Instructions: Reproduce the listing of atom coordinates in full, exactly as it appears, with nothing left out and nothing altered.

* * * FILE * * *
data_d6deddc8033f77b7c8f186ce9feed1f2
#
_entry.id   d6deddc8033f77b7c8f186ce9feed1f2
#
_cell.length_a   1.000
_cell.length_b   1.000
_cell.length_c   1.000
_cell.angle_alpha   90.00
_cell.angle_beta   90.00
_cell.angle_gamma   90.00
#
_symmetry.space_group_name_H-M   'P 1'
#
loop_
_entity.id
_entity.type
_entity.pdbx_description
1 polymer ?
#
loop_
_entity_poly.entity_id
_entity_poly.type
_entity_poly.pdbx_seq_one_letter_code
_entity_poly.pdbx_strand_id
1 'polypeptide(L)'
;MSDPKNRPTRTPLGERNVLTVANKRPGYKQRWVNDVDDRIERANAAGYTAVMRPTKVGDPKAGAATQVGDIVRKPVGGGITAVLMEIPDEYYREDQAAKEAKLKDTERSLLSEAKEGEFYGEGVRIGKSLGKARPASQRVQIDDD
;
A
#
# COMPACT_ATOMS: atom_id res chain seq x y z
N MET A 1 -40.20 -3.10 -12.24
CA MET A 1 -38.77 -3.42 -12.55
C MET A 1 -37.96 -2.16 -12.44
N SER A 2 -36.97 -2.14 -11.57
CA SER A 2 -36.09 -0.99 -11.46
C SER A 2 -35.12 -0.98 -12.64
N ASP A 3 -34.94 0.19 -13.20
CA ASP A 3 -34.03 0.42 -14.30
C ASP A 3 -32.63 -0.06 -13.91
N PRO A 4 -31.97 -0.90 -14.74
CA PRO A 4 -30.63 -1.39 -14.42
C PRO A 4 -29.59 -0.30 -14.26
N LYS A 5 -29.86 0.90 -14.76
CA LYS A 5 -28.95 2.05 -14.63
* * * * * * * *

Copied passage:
data_d6deddc8033f77b7c8f186ce9feed1f2
#
_entry.id   d6deddc8033f77b7c8f186ce9feed1f2
#
_cell.length_a   1.000
_cell.length_b   1.000
_cell.length_c   1.000
_cell.angle_alpha   90.00
_cell.angle_beta   90.00
_cell.angle_gamma   90.00
#
_symmetry.space_group_name_H-M   'P 1'
#
loop_
_entity.id
_entity.type
_entity.pdbx_description
1 polymer ?
#
loop_
_entity_poly.entity_id
_entity_poly.type
_entity_poly.pdbx_seq_one_letter_code
_entity_poly.pdbx_strand_id
1 'polypeptide(L)'
;MSDPKNRPTRTPLGERNVLTVANKRPGYKQRWVNDVDDRIERANAAGYTAVMRPTKVGDPKAGAATQVGDIVRKPVGGGITAVLMEIPDEYYREDQAAKEAKLKDTERSLLSEAKEGEFYGEGVRIGKSLGKARPASQRVQIDDD
;
A
#
# COMPACT_ATOMS: atom_id res chain seq x y z
N MET A 1 -40.20 -3.10 -12.24
CA MET A 1 -38.77 -3.42 -12.55
C MET A 1 -37.96 -2.16 -12.44
N SER A 2 -36.97 -2.14 -11.57
CA SER A 2 -36.09 -0.99 -11.46
C SER A 2 -35.12 -0.98 -12.64
N ASP A 3 -34.94 0.19 -13.20
CA ASP A 3 -34.03 0.42 -14.30
C ASP A 3 -32.63 -0.06 -13.91
N PRO A 4 -31.97 -0.90 -14.74
CA PRO A 4 -30.63 -1.39 -14.42
C PRO A 4 -29.59 -0.30 -14.26
N LYS A 5 -29.86 0.90 -14.76
CA LYS A 5 -28.95 2.05 -14.63